A Flaming Lips concert is quite unlike any concert you’re likely to attend. It’s like a birthday party. Not just for you and your friends, but for everyone. There were 15,000 birthdays yesterday, and giant orange and yellow balloons, and orange and yellow confetti shot into the night sky, and dancing frogs and dancing foxes, and a giant, pulsating vagina through which the band would enter the stage, and best of all there was a modern day Willy Wonka who goes by the name Wayne Coyne, there to make sure that this birthday with the Flaming Lips would be the best birthday you’ve ever had. As if that wasn’t enough, Coyne and his bandmates were so gracious to be playing the Pitchfork Music Festival, repeatedly telling the crowd how much they appreciate their support and again and again saying how the Pitchfork Music Festival is the best festival on the circuit.
Coyne’s graciousness didn’t end with his between song talks. As he unfurled four or five sheets of rippled paper, he explained how tonight, like Friday night, would also be a Write the Set night. Yet, even as he took suggestions from the list, “Bad Days,” “Enthusiasm for Life Defeats Existential Fear,” and “Moutain Side,” being a few of the rarities, Coyne was quick to point out that every Flaming Lips show includes the songs you want to hear. Sunday night, those fan specials included stripped down versions of “Flight Test” and “Yoshimi Battles the Pink Robots,” where Coyne was accompanied by not much more than the stray guitar chord and keyboard, as well as their breakthrough single, “She Don’t Use Jelly.” The bright, warm tones on “Yoshimi,” especially, were just about perfect for the end of the weekend. It was touching, and tender, and it could have made you cry, except the song is about a super woman and her quest to defeat an army of gigantic robots.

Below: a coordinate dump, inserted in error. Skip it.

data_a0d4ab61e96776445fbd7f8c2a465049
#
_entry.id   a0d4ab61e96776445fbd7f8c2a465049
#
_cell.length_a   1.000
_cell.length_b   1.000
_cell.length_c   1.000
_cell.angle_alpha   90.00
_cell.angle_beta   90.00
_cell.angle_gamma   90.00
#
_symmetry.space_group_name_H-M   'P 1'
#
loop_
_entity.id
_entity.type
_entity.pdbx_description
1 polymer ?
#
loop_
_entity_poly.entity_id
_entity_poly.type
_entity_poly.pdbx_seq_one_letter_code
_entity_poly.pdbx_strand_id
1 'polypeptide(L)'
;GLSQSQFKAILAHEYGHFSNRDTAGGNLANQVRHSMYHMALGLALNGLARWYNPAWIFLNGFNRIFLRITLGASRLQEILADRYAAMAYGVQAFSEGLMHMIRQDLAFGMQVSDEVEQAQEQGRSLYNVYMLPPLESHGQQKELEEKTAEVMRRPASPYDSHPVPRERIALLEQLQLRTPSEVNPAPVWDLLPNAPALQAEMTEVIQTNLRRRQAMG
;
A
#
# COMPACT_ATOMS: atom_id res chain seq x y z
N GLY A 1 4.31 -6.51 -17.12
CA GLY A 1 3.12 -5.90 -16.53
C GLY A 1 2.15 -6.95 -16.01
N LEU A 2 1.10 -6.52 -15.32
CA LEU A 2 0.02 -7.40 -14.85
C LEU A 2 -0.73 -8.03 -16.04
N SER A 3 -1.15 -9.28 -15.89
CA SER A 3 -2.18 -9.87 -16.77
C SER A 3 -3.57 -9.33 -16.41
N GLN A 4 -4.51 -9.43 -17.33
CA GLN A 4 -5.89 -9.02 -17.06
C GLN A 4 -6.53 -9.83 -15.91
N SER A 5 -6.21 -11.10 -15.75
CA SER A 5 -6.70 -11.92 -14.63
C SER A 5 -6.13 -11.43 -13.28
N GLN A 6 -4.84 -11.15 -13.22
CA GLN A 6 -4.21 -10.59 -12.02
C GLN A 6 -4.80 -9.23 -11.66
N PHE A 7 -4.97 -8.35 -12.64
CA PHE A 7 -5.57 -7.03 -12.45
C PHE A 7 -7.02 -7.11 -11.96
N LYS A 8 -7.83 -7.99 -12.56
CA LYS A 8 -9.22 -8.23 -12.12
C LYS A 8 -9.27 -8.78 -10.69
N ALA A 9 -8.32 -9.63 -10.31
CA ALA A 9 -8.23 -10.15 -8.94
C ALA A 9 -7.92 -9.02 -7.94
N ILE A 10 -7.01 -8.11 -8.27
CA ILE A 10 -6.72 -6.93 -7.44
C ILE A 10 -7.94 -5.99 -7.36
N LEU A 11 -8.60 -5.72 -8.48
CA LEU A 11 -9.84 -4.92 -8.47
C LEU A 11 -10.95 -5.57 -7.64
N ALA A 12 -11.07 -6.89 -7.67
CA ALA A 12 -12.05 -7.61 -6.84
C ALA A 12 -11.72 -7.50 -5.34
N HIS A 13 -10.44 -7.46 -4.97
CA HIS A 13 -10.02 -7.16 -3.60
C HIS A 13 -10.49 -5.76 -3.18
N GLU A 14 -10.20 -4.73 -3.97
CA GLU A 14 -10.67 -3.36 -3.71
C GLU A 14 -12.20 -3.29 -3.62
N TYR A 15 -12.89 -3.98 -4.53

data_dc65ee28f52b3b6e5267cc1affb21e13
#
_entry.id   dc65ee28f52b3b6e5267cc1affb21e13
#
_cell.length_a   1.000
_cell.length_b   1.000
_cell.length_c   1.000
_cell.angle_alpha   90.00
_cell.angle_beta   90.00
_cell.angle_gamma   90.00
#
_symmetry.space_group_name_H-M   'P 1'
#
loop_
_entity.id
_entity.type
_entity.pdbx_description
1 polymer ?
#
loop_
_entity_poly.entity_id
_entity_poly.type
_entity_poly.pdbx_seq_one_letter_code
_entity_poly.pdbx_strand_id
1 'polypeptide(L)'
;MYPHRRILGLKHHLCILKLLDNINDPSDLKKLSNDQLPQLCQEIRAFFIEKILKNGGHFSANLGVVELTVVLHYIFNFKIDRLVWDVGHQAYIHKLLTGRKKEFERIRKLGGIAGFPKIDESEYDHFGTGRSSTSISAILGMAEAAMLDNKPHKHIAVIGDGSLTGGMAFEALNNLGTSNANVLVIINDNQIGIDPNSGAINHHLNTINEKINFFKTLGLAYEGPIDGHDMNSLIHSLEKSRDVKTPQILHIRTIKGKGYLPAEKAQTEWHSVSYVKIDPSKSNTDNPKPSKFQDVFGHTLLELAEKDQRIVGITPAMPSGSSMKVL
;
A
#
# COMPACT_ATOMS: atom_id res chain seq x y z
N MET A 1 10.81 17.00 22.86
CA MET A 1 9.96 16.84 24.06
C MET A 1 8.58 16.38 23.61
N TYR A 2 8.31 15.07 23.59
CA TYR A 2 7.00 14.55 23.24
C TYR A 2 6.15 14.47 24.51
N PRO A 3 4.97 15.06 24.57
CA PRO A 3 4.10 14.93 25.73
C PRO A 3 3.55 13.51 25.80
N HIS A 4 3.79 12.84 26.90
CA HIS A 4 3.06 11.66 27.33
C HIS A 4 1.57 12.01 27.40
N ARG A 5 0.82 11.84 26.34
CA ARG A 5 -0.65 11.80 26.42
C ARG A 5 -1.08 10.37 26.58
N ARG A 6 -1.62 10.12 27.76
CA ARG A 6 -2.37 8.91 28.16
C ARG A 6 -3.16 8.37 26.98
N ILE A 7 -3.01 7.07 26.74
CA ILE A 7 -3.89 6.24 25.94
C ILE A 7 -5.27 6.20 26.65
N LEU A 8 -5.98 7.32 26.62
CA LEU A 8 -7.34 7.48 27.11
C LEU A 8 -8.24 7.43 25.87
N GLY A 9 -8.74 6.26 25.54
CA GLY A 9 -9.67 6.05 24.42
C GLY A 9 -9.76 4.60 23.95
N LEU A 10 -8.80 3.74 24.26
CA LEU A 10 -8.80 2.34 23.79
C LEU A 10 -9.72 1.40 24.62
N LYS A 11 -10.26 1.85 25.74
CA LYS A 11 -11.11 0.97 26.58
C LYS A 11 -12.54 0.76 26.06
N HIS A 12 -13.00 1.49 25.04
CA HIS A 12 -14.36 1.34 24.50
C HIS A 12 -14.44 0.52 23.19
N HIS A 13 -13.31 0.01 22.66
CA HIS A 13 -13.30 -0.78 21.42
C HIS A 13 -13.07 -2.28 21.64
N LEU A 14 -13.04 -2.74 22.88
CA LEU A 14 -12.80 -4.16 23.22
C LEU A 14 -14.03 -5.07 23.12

“Yoshimi” could have been the highlight of the weekend. I say could have because the tenderness of “Yoshimi” was shortly eclipsed by the pure, undiluted bliss of “Do You Realize.” The fields were filled with the sounds of effervescent keys and grand, processional guitars, the confetti cannons were re-loaded with never-ending strips of yellow and orange, brightening the night sky, and the biggest orange balloon of the night burst with even more confetti. Maybe you lost your job. Maybe you’ve lost your job, your wife, your dog, and your pants. For five minutes nothing else existed, but the moment. And what a beautiful moment it was.
All photos by Laura Webb